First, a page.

Here’s one big problem the US and England don’t face with their World Cup bids: conflict with planned use of stadia by Aussie Rules Football and rugby league teams. The issue has caused a huge stir in Australia this week, with Football Federation Australia under fire for failing to consult with the governing bodies of the other football codes that share most of Australia’s largest stadiums about potential scheduling conflicts (Melbourne’s “rectangular” stadium currently under construction is so-named for its rarity as a non-oval shaped stadium suited specifically for soccer, though a rugby league team will also play there).
“They certainly have to improve their communication, not just with us but other people involved in and being affected by a World Cup,” Australian Football League (which runs Aussie football) boss Andrew Demetrio said of the FFA to the Roar. “I think a World Cup is a great thing for this country (but) it’s time to get this stuff organised. They really need to be proactive and come up with solutions and start listening to the other codes and other people affected by this, particularly the venues, and not do all the talking.”
Similarly, the National Rugby League’s CEO David Gallop said that “Some of the proposals are not going to be palatable to us and would be very costly to us. We’re not trying to stop the World Cup bid but we are certainly concerned about the impact that it will have on our season, our fans and the financial position of our clubs.”
However, one suspects that the FFA and NRL’s timing of this — just after the recent bidding presentations to FIFA and the 2010 World Cup draw — were designed to maximise publicity and hit the FFA up for compensation for rescheduling, as well as a reflection of concern that a successful World Cup could give soccer the boost it needs to become a leading football code in the country alongside the more popular Aussie Rules and Rugby League.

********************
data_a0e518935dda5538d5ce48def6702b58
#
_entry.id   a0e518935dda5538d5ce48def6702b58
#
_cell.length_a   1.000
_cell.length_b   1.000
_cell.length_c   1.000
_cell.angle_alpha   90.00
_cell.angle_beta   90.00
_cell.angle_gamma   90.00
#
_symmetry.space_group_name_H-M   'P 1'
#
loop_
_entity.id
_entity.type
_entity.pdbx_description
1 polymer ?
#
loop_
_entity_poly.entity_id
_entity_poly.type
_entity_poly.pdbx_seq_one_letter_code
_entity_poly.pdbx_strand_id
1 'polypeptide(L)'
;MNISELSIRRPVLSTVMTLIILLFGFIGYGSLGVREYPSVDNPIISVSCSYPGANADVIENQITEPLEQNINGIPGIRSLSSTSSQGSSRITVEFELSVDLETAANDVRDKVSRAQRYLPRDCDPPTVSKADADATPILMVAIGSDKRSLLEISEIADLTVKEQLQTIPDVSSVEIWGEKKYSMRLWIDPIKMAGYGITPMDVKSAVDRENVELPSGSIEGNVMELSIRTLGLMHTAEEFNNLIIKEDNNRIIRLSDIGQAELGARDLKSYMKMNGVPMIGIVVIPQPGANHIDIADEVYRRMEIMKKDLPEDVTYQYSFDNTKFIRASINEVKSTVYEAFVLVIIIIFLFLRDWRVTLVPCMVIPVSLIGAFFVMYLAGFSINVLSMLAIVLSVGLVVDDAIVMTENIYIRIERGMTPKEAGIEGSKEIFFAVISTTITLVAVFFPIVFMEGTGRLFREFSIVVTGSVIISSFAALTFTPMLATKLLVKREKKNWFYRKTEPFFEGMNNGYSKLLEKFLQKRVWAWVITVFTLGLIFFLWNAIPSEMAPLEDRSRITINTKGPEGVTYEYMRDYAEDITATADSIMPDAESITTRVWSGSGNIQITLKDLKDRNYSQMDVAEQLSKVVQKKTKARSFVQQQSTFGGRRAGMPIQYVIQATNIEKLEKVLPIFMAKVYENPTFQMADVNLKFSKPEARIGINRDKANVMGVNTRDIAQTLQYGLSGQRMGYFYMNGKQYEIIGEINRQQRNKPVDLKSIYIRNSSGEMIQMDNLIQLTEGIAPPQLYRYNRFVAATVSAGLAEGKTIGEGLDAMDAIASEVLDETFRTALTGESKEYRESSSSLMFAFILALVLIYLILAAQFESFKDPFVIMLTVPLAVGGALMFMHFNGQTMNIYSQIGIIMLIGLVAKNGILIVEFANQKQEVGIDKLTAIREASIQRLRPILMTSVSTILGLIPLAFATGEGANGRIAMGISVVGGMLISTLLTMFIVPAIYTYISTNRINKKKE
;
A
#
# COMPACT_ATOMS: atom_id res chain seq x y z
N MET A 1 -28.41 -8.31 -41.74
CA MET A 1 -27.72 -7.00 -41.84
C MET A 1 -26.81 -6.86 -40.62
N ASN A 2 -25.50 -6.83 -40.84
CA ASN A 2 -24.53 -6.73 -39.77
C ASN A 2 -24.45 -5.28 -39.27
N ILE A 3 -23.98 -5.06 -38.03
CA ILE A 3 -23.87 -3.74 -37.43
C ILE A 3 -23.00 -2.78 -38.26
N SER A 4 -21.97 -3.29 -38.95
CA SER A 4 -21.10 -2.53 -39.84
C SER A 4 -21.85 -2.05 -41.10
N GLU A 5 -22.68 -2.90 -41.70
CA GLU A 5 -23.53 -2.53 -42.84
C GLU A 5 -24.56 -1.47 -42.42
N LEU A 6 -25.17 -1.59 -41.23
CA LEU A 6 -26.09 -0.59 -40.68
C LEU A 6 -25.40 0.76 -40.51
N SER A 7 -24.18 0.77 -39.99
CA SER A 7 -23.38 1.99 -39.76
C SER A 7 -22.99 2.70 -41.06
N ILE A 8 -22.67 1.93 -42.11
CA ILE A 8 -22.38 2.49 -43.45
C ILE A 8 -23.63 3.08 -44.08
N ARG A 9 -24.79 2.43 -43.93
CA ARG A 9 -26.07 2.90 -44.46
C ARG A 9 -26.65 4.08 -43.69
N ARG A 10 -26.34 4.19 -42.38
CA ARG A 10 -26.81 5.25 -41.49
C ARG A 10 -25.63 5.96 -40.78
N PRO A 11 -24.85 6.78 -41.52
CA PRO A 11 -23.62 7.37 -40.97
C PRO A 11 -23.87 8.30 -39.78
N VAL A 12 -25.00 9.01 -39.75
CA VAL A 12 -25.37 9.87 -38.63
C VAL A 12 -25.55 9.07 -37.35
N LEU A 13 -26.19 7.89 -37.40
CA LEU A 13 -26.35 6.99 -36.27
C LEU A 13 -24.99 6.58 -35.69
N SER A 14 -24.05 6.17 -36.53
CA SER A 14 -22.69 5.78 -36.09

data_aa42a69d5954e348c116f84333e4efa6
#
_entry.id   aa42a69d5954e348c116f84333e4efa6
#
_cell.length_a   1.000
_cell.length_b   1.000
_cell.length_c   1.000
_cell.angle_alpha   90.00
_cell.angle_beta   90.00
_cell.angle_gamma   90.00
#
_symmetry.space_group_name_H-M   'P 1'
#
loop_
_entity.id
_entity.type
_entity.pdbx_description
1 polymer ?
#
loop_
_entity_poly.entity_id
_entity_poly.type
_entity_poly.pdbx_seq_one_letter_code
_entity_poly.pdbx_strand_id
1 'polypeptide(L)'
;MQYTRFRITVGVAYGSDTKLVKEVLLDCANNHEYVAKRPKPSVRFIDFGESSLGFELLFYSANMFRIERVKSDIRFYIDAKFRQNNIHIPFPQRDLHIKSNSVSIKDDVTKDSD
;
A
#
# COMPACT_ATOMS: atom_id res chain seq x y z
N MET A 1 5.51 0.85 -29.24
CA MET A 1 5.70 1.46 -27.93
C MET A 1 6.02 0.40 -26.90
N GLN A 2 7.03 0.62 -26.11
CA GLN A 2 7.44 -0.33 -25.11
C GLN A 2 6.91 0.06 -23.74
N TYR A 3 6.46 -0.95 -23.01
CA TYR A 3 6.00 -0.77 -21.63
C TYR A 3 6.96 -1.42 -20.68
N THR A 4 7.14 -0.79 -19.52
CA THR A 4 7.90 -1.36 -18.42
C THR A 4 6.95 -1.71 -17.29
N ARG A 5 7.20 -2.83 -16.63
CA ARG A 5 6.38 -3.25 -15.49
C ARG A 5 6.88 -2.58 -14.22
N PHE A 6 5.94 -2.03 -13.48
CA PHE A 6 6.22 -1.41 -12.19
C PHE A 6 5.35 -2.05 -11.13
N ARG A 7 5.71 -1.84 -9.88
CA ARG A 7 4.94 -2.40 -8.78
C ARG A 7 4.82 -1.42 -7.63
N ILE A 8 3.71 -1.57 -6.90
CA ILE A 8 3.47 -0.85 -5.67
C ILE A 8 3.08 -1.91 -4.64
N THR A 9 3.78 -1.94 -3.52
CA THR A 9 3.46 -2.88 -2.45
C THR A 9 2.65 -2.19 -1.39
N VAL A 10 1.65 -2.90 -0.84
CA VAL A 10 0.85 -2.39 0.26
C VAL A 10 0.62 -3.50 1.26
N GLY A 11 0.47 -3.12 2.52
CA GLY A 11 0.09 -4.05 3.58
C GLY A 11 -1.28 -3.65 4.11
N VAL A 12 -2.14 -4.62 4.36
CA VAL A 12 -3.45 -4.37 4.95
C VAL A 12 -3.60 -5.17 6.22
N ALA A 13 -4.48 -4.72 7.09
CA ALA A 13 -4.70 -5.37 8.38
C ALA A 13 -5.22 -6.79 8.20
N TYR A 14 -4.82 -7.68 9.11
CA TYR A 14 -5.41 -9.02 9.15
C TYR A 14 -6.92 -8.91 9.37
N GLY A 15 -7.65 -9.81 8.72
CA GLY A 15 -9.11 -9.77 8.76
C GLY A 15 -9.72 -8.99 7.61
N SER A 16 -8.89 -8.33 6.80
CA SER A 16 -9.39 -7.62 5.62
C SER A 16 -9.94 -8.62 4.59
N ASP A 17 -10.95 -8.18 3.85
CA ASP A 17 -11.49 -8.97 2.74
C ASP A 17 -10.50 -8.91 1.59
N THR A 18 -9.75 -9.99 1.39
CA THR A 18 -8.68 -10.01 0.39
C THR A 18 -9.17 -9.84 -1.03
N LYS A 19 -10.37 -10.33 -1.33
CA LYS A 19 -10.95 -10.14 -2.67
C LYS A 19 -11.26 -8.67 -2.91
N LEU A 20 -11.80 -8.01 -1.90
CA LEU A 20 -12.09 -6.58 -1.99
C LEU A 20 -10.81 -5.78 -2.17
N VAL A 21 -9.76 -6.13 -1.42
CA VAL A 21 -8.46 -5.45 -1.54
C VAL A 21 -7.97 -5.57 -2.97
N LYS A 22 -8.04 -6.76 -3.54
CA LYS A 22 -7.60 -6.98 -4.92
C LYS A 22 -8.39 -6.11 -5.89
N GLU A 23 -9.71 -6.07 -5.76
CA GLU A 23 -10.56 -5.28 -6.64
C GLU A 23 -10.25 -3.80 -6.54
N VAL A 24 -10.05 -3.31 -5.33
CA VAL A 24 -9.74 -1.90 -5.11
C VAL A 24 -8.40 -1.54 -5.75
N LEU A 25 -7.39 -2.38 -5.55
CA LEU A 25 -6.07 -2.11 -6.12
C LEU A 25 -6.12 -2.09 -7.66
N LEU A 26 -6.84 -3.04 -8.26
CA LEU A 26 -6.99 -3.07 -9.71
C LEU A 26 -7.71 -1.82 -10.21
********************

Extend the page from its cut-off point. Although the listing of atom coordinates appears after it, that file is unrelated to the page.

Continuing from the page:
Consider the rest of Gallop’s comments regarding the possibility of compensation: “It’s not something that’s been discussed thus far but if that was part of the discussions then we’d be interested to hear what they’ve got to say. It’s obviously a big shot in the arm for a competitor and we’re running a business and we have to be mindful of that. Clearly a soccer World Cup is going to be a big shot in the arm for their game, not only in the period that it’s on but in the years that follow.”
In the U.S., the NFL is obviously confident enough that a soccer World Cup using many of its own teams’ venues would merely mean a little more summer revenue for them — no scheduling conflicts there — and isn’t worried about soccer as a competing code. In Australia, it looks like the other footballing codes are concerned enough to risk damaging their country’s World Cup bid.